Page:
what’s going on
A month or so ago–I don’t remember the exact timing–the Japanese central bank expressed concern that its weak yen policy was great for export-oriented companies but was hurting ordinary citizens, since food, fuel and other daily necessities are generally priced in dollars. So these items cost a quarter or a third more today than they did before Abenomics kicked in. The Bank of Japan intimated strongly that, because of the deterioration in citizens’ living standards, it was no longer interested in further yen weakness.
This morning in Tokyo the Bank reversed course and voted 5 – 4 to increase the amount of extra money it’s pumping into the economy, in what is now an all-out effort to create 2% inflation.
The yen has dropped by about 2.5% against the dollar, as I’m writing this just at the NY open. The Japanese stock market rose by about 5% on the announcement. Europe and US stock index futures are up as well.
As I’ve written, probably too many times, I think Abenomics will end in tears. Continuing currency weakness will just make the ultimate bad outcome worse. That’s because I believe the root cause of Japan’s quarter-century economic malaise is that the country has chosen to defend its traditional way of life at the expense of economic progress. One result has been to perpetuate a culture of covering up industrial/manufacturing mistakes. Fukushima Daiichi is a terrible example; Takata airbags are the latest. Impossible legal and cultural bars, many erected in the 1990s, still exist to removing from power people at the top of the pagoda, so to speak.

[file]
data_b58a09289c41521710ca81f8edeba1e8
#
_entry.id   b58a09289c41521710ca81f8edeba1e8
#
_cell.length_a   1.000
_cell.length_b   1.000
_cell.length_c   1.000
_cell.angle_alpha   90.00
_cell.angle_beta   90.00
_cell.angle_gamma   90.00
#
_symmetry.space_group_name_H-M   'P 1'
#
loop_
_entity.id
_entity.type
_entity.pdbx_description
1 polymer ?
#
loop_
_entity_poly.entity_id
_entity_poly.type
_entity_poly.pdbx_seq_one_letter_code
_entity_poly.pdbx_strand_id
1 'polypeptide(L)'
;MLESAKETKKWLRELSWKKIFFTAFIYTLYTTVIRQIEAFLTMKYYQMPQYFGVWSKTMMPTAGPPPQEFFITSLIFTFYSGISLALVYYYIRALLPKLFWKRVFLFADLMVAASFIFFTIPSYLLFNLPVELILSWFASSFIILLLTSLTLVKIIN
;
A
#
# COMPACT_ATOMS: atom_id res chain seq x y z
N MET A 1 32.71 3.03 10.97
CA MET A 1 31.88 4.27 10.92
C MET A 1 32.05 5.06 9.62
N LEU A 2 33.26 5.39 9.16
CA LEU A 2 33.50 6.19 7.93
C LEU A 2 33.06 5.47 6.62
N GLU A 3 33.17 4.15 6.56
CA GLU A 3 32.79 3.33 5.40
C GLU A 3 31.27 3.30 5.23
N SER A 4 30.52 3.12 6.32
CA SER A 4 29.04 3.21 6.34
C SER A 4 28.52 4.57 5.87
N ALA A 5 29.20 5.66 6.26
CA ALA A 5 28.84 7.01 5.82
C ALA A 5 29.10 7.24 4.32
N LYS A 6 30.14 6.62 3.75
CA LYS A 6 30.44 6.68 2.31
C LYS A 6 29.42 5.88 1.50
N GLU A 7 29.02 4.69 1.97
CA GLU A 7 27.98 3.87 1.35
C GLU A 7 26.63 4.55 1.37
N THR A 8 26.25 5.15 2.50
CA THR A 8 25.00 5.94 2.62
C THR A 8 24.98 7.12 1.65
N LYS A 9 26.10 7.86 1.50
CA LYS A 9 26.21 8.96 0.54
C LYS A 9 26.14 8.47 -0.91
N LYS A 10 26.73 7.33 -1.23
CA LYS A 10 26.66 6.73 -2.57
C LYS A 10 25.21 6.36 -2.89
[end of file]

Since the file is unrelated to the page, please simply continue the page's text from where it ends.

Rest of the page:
Continuing currency weakness will, in theory, buy more time for change to occur. Admittedly, I’m no longer in close contact with the Japanese economy, but I don’t see any signs that effective change is happening. Without it, the depreciation of the yen will mostly mean a massive loss of national wealth–and more time in power for incompetent industrialists.
(In my view, France and Italy have almost exactly the same issues.)
So, while the new tide of central bank money into the world will likely make markets move higher for a while, its main effect will probably be to smooth over economic bumps in the road for the US and China. We should enjoy the ride. But we’ve also got to think about how to defend ourselves from the ultimate negative consequences for Japan–and anyone who does business with/in the Land of Wa.